Barca Blog - Brad Tinsley interview

Oct. 30, 2008

For more Barca Blog, Click Here


I had the chance to sit down and talk with freshman guard Brad Tinsley on several topics prior to Wednesday's practice. As a high school senior, Tinsley was the Player of the Year in the state of Oregon, averaging 25 points, seven rebounds, seven assists, and three steals. He is expected to contribute at both guard positions in his first season at Vanderbilt. The Commodores will open their 2008-09 campaign with a home exhibition against Alabama-Huntsville on November 9.

First off, Brad, how are things going so far at practice? "I think things are going really well. The team's coming together. Our team chemistry is really, really coming together. I think all of the guys are playing hard, and we're learning a lot of stuff because we're a young group. We're ready to get this season going."

Talk about the older members of the team working with the new guys. "I think both of our juniors George (Drake) and Jermaine (Beal) have been a great help, at least to me and I think with the team as well, just making sure guys are where they need to be, making the effort and intensity are there. I think it's been a big help to us rookies."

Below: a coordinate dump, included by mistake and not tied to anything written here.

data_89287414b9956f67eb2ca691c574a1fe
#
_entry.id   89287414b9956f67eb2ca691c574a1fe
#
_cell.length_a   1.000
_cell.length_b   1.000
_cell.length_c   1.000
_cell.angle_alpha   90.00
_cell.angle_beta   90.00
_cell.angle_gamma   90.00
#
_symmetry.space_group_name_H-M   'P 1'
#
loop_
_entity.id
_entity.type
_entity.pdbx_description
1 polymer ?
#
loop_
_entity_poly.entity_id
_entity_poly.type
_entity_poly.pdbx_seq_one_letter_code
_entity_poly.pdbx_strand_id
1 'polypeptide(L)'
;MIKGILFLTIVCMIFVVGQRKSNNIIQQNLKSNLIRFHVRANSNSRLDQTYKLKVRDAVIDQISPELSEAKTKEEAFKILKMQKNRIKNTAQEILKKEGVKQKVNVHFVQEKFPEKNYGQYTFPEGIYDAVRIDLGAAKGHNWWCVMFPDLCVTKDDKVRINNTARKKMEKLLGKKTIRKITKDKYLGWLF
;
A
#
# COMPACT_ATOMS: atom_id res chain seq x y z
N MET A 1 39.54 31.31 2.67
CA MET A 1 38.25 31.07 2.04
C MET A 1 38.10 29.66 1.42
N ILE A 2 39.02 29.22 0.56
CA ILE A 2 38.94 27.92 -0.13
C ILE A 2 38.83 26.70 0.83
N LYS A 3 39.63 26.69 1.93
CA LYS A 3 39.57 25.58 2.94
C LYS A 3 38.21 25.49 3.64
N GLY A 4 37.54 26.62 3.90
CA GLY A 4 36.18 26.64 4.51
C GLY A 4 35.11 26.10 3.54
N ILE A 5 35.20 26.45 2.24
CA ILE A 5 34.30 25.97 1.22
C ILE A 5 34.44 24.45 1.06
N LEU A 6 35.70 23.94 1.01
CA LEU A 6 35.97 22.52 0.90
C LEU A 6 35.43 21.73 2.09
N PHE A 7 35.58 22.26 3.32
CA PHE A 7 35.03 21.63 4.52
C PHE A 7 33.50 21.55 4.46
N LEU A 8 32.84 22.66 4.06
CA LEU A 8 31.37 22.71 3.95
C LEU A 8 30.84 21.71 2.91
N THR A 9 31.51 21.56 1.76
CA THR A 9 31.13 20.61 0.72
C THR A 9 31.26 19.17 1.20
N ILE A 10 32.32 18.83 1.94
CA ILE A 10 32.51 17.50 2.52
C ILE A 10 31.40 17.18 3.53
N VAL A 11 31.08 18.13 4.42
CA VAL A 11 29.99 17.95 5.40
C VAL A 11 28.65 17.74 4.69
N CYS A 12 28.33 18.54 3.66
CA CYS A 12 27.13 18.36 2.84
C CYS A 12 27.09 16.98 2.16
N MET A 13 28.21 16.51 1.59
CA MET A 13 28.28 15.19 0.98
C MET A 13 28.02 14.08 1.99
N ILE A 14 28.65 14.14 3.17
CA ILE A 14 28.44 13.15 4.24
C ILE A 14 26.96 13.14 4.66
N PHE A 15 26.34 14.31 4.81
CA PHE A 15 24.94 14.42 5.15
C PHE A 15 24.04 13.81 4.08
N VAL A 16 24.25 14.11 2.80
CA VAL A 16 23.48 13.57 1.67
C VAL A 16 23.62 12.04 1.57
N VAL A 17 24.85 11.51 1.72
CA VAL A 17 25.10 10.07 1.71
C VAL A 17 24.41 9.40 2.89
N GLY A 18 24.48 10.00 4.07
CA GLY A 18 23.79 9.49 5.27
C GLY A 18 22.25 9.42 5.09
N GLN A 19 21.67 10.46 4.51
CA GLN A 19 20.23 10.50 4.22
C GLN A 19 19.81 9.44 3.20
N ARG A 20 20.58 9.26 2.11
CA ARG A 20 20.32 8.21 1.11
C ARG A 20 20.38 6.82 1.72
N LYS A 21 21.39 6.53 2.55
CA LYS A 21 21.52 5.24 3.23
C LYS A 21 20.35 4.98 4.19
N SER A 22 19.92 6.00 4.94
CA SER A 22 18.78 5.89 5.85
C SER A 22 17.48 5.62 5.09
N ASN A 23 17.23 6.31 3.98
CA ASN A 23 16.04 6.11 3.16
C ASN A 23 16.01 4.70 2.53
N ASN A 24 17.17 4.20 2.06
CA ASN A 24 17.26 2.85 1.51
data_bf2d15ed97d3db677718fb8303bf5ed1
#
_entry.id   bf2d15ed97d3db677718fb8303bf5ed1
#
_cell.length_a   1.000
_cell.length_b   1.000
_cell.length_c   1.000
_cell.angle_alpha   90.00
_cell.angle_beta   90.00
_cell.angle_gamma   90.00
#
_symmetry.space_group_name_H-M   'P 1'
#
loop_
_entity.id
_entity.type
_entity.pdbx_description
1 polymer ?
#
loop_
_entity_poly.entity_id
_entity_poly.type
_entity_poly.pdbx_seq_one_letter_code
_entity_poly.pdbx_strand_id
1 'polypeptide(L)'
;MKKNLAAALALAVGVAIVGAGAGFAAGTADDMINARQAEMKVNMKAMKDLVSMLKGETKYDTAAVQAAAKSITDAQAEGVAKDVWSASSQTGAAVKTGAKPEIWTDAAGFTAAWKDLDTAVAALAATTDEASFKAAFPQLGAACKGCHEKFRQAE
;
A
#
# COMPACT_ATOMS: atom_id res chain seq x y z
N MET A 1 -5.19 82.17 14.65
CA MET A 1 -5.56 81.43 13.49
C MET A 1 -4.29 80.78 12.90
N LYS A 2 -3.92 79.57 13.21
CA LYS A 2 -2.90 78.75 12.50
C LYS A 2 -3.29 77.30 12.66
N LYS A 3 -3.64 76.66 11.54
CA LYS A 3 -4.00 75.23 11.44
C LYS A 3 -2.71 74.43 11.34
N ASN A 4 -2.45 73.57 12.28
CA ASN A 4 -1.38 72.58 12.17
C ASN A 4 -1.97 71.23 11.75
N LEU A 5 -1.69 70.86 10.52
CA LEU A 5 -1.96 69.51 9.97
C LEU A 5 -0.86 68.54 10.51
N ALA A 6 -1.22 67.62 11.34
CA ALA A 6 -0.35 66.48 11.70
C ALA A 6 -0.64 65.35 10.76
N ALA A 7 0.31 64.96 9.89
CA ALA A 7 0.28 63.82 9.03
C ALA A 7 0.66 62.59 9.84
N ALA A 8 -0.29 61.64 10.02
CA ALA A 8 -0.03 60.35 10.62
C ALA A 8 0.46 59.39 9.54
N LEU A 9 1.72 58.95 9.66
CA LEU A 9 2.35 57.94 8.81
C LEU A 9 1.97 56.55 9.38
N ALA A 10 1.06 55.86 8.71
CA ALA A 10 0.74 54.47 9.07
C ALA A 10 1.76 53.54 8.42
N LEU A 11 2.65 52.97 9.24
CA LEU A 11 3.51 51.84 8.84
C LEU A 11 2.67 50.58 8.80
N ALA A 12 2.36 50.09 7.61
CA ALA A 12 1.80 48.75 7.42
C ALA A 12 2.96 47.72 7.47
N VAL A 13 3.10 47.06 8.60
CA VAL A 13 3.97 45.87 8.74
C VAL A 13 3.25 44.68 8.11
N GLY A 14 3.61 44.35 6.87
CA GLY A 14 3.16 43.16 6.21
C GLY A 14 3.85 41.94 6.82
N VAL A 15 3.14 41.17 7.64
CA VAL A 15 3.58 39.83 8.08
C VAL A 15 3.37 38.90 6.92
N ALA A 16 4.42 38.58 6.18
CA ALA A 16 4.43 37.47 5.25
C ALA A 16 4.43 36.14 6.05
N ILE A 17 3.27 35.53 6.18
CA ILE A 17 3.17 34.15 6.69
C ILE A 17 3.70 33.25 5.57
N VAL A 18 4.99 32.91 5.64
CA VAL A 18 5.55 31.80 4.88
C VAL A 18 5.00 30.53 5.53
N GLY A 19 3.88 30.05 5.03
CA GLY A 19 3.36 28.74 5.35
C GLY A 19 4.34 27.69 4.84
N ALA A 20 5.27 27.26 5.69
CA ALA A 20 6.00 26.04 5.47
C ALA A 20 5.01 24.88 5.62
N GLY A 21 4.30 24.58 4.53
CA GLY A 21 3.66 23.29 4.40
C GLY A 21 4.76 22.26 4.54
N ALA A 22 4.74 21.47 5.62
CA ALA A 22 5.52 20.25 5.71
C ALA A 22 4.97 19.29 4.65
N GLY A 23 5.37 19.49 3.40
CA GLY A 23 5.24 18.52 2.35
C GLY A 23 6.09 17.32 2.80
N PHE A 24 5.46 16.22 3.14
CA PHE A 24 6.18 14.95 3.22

How's the adjustment been going from high school to college ball? "I think it's a huge jump. This might be the biggest jump, if not from the college to the pros. The fastness of the game, the intelligence and just everything that goes with it are way more intense and on a different level than high school. "

Where do you see yourself on the court this year, at the No. 1 and the No. 2 position? "Yes; both positions."

Do you feel more comfortable with either of them? "I think I feel comfortable playing both equally, whatever I have to do to make my team better I'm willing to do."

Do you see yourself logging a lot of minutes immediately? "Yeah, if that's what Coach Stallings feels that I need to do, then I'm definitely willing to step in and play some more minutes, but whatever is best for the team is fine with me."